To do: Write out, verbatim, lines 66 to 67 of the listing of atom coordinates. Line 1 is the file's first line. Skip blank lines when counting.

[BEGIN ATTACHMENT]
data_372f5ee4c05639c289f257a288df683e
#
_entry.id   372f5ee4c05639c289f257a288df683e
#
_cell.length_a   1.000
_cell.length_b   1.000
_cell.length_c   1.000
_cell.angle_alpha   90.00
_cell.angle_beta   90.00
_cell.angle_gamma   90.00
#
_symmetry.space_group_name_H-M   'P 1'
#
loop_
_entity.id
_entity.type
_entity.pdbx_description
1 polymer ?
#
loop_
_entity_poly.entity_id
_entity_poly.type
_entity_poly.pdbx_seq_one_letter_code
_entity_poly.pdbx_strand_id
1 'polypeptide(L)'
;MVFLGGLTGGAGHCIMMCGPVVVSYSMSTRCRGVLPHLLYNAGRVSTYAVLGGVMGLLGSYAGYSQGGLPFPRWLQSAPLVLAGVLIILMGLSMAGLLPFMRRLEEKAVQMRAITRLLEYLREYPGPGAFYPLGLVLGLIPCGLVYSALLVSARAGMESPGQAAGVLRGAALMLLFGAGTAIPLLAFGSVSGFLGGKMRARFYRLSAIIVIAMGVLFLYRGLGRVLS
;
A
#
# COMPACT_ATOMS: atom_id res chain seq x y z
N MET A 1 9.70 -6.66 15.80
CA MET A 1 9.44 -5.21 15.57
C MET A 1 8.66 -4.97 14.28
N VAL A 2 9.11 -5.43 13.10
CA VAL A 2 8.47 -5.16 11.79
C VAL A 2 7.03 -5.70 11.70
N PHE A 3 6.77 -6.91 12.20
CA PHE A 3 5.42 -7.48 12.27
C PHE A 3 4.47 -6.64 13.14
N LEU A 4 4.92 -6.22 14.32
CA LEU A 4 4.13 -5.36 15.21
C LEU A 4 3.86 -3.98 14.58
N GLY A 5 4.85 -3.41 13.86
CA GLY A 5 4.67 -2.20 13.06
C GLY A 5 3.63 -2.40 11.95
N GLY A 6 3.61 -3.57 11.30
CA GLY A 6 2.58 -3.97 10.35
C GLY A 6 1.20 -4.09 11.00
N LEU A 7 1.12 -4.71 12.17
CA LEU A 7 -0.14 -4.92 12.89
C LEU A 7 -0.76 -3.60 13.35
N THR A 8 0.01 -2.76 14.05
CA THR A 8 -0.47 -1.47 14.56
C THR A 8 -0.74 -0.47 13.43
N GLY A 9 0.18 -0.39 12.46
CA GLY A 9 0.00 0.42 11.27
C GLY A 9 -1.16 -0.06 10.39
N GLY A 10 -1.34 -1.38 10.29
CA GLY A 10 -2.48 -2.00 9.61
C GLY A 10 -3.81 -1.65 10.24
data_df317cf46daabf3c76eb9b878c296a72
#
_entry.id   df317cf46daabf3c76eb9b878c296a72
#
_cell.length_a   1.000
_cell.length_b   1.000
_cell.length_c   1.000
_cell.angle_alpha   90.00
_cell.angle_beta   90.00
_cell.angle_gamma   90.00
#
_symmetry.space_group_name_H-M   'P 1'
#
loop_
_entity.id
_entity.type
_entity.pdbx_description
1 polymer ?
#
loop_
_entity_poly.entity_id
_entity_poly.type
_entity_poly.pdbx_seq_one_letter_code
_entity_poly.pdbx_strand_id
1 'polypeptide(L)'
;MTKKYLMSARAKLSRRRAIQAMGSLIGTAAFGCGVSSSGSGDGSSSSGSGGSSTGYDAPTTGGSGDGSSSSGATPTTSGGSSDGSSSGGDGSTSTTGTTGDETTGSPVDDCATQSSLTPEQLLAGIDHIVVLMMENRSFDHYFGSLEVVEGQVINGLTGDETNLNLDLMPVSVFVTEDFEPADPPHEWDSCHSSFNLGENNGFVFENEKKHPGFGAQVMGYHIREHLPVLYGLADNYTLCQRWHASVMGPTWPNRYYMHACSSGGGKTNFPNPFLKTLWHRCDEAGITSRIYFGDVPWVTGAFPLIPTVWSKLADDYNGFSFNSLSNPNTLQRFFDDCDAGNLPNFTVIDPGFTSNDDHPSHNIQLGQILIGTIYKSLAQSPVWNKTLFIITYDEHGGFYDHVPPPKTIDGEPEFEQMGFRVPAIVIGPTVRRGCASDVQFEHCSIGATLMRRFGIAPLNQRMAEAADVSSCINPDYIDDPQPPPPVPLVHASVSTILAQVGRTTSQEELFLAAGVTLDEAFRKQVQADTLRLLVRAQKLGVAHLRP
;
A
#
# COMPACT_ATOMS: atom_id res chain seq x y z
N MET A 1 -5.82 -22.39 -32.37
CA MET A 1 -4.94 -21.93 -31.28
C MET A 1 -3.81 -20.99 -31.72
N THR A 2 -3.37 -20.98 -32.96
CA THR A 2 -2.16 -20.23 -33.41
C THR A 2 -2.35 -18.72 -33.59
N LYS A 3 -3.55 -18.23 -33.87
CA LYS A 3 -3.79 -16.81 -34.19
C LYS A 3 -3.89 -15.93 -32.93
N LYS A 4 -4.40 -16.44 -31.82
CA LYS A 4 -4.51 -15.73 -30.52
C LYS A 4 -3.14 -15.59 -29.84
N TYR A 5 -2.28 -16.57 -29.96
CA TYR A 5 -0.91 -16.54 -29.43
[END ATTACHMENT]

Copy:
_cell.length_b   1.000
_cell.length_c   1.000